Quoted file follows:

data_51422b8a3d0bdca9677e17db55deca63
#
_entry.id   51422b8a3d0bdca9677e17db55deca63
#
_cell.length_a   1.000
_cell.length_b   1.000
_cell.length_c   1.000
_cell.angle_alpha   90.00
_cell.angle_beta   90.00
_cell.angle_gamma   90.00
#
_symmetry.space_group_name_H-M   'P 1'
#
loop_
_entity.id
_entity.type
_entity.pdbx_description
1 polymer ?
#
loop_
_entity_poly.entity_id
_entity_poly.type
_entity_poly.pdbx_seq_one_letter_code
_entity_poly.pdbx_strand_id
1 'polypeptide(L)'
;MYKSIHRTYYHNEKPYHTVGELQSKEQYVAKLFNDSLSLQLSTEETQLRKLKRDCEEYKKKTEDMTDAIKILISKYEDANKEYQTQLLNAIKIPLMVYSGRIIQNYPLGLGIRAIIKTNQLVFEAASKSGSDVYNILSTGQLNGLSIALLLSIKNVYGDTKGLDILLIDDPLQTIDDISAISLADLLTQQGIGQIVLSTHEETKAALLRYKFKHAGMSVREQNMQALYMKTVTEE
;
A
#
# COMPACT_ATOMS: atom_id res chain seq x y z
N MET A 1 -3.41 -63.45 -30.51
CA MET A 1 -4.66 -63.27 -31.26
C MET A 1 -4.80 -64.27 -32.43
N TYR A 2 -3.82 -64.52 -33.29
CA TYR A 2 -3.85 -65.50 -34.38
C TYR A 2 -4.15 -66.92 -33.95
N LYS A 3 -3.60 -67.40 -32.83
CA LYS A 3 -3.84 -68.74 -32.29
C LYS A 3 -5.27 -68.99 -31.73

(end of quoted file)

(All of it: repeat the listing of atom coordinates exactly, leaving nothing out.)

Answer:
data_51422b8a3d0bdca9677e17db55deca63
#
_entry.id   51422b8a3d0bdca9677e17db55deca63
#
_cell.length_a   1.000
_cell.length_b   1.000
_cell.length_c   1.000
_cell.angle_alpha   90.00
_cell.angle_beta   90.00
_cell.angle_gamma   90.00
#
_symmetry.space_group_name_H-M   'P 1'
#
loop_
_entity.id
_entity.type
_entity.pdbx_description
1 polymer ?
#
loop_
_entity_poly.entity_id
_entity_poly.type
_entity_poly.pdbx_seq_one_letter_code
_entity_poly.pdbx_strand_id
1 'polypeptide(L)'
;MYKSIHRTYYHNEKPYHTVGELQSKEQYVAKLFNDSLSLQLSTEETQLRKLKRDCEEYKKKTEDMTDAIKILISKYEDANKEYQTQLLNAIKIPLMVYSGRIIQNYPLGLGIRAIIKTNQLVFEAASKSGSDVYNILSTGQLNGLSIALLLSIKNVYGDTKGLDILLIDDPLQTIDDISAISLADLLTQQGIGQIVLSTHEETKAALLRYKFKHAGMSVREQNMQALYMKTVTEE
;
A
#
# COMPACT_ATOMS: atom_id res chain seq x y z
N MET A 1 -3.41 -63.45 -30.51
CA MET A 1 -4.66 -63.27 -31.26
C MET A 1 -4.80 -64.27 -32.43
N TYR A 2 -3.82 -64.52 -33.29
CA TYR A 2 -3.85 -65.50 -34.38
C TYR A 2 -4.15 -66.92 -33.95
N LYS A 3 -3.60 -67.40 -32.83
CA LYS A 3 -3.84 -68.74 -32.29
C LYS A 3 -5.27 -68.99 -31.73